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Ahfachkee athletes receive advice, awards at banquet

Sports Banquet05BIG CYPRESS — Decorative lights made the ceiling at the Herman L. Osceola Gymnasium appear as if it was full of stars May 15.

A stage also featured stars, namely University of Louisville women’s basketball player Jude Schimmel and student-athlete standouts who were recognized at the Ahfachkee School’s annual sports banquet.

Schimmel, the younger half of the famed Native American sister duo that helped the ascension of Louisville basketball during the past few years, usually plays guard when she’s on a basketball court, but this time she served as the evening’s featured speaker in front of the student-athletes, coaches, school administrators and families. The words and advice from her eight-minute speech didn’t go unnoticed, even by a University of Connecticut fan.

“Like she said, she’s not the biggest or fastest, but she always goes out and plays with heart. She’s a really humble person,” said multi-sport student-athlete Dasani Cypress, who is a fan of the sisters and the national champion Huskies.

“I think it was really great to see her come here,” added Leilani Gopher, a basketball teammate of Cypress. “I never thought she’d come to our rez. She said other people might not believe in you, but always believe in yourself.”

Schimmel’s message reached more than just the female student-athletes.

“I listened to everything she said, talking about sticking with school and using sports as something to get you by in life. I really think that’s true,” said golf captain Quenton Cypress.

Perseverance – be it in sports or elsewhere in life – was a constant theme of Schimmel’s talk. She explained how her freshman year at Louisville was almost her last.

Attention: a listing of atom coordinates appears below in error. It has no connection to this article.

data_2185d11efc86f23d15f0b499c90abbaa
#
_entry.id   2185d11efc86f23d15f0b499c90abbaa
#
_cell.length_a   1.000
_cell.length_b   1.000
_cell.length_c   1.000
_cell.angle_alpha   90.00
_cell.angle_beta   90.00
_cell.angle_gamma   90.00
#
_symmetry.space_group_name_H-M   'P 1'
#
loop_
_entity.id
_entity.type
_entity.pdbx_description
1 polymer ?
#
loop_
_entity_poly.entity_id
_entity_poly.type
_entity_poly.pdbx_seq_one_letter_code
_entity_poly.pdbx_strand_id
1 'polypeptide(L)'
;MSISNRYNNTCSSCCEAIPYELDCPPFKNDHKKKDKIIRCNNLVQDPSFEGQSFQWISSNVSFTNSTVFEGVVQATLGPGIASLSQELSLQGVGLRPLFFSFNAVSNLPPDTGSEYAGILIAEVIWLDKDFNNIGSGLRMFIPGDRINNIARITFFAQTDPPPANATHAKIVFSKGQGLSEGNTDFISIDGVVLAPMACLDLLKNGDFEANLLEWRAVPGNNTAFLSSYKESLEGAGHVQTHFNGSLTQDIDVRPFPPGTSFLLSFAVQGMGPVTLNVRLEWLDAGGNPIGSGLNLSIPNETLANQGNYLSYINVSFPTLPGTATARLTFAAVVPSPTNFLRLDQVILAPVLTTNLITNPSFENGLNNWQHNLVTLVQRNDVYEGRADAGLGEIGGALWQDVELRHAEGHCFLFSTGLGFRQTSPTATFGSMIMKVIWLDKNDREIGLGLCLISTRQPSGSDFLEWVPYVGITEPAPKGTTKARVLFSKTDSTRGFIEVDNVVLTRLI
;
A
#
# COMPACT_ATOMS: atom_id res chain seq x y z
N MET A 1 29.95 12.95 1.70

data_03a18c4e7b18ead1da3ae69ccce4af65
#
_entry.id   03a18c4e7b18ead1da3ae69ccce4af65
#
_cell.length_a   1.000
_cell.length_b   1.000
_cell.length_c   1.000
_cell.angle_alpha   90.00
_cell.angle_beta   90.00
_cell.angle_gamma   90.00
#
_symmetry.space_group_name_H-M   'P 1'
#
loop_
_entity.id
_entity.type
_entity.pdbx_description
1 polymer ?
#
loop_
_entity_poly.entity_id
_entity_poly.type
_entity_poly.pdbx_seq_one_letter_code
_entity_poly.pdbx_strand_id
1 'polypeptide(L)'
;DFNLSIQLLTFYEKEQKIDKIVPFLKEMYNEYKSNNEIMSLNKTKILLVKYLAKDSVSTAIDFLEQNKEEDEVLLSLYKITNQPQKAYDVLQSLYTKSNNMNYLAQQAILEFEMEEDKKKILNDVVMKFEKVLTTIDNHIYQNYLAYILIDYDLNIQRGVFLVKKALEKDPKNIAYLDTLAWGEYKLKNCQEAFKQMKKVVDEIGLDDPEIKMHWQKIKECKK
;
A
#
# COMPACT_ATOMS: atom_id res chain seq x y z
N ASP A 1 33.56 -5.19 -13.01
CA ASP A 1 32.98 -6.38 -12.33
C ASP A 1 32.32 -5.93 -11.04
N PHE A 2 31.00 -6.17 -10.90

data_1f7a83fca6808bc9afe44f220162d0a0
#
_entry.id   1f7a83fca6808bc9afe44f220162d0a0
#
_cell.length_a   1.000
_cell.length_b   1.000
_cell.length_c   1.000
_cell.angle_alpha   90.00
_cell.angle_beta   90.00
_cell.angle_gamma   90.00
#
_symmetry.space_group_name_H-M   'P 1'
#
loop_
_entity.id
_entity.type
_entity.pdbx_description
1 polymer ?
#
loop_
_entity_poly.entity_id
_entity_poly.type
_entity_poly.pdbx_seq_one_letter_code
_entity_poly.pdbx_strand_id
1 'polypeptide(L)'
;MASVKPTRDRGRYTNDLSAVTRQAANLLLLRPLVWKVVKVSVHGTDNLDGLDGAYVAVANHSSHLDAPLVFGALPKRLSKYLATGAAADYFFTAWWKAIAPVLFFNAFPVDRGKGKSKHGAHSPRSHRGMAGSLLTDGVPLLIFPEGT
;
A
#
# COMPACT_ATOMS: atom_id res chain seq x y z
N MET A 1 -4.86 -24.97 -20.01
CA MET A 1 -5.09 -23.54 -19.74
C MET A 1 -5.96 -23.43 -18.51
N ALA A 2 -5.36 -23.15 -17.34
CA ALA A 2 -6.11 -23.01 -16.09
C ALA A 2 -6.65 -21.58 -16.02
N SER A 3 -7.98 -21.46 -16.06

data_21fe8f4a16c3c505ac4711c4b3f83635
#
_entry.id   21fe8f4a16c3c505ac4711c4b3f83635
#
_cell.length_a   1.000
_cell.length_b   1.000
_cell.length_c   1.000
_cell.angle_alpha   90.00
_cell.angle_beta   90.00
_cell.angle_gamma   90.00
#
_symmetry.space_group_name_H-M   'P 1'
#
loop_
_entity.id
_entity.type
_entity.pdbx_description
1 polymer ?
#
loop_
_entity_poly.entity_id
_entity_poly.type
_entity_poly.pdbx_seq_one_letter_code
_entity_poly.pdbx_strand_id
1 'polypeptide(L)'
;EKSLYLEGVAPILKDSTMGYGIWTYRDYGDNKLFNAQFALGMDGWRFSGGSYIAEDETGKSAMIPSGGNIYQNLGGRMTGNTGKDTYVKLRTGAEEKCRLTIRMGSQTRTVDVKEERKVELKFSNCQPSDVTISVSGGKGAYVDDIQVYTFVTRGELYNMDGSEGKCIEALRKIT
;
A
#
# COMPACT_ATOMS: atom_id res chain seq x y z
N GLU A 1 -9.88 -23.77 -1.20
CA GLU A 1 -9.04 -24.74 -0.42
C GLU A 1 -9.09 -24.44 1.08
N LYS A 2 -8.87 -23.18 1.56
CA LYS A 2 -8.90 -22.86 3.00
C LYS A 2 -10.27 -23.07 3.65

“I was just really upset with the way my freshman year went. Honestly, I almost didn’t go back to college. (That summer) I cried to my parents and I cried with friends,” she told the audience.

Schimmel, from the Confederated Tribes of the Umatilla in Oregon, didn’t give up on college or the Cardinals. She returned for her sophomore season and helped lead the team to the NCAA championship game, which UConn won.  She will head into her senior season this fall as one of the team’s key returners.

“It takes a lot of hard work and a lot of practice,” said Schimmel, whose sister Shoni made her pro debut in the WNBA with the Atlanta Dream the following night. “Luckily, you can carry that over into anything that you do, especially when it comes to school and anything else you have to deal with in life.”

Schimmel’s father, Rick, also spoke to the audience.

During the awards portion of the evening, hard work and dedication were mentioned several times by Ahfachkee coaches, who praised their players. For example, the middle school boys basketball team only had the bare minimum of players, and at times even less, but head coach Cicero Osceola said there was no quit in his team.

“We ended up having four players and we beat (a team from) Tampa. They loved it. These kids play hard and they don’t give up,” Osceola said.

The middle school girls basketball team, coached by Amy Osceola, made the most of a tall, but small squad. With just five players, it finished with a perfect 9-0 record.

Volleyball coach Dessie Thomas noted that her middle and high school teams didn’t have a home gym because of renovations but still enjoyed the season wherever it took them.

“They worked very hard. They had to overcome a lot, but through it all at least we had a great time going to games,” she said.

The varsity girls basketball team was recognized for advancing farther than any Ahfachkee team. With two seniors, one sophomore and the rest from middle school, the team went 15-4 and earned a trip to the Class 2A regionals as a district runner-up.

“A young team to go that far, all Native American girls, is amazing,” said first-year coach Brandon Jones.

Dasani Cypress, the team’s leading scorer with an average of 17.9 points per game and Ahfachkee’s lone golfer to reach regionals last fall, received the school’s Lady Warrior of the Year Award. Principal Lucy Dafoe said the award is made special each year for a student who exemplifies high academic standards, leadership and sportsmanship.

Devan Bowers from the boys basketball team was named the Warrior Award winner. Cypress and Bowers also won the awards in 2013.

Every team doled out certificates of completion along with other awards for most valuable players, up and coming, and hustle.

Cheerleaders from the early elementary school grades were also recognized. Peggy Sue Cypress received the Golden Megaphone Award and was mentioned by Dafoe as being the first in line to see Schimmel.

 

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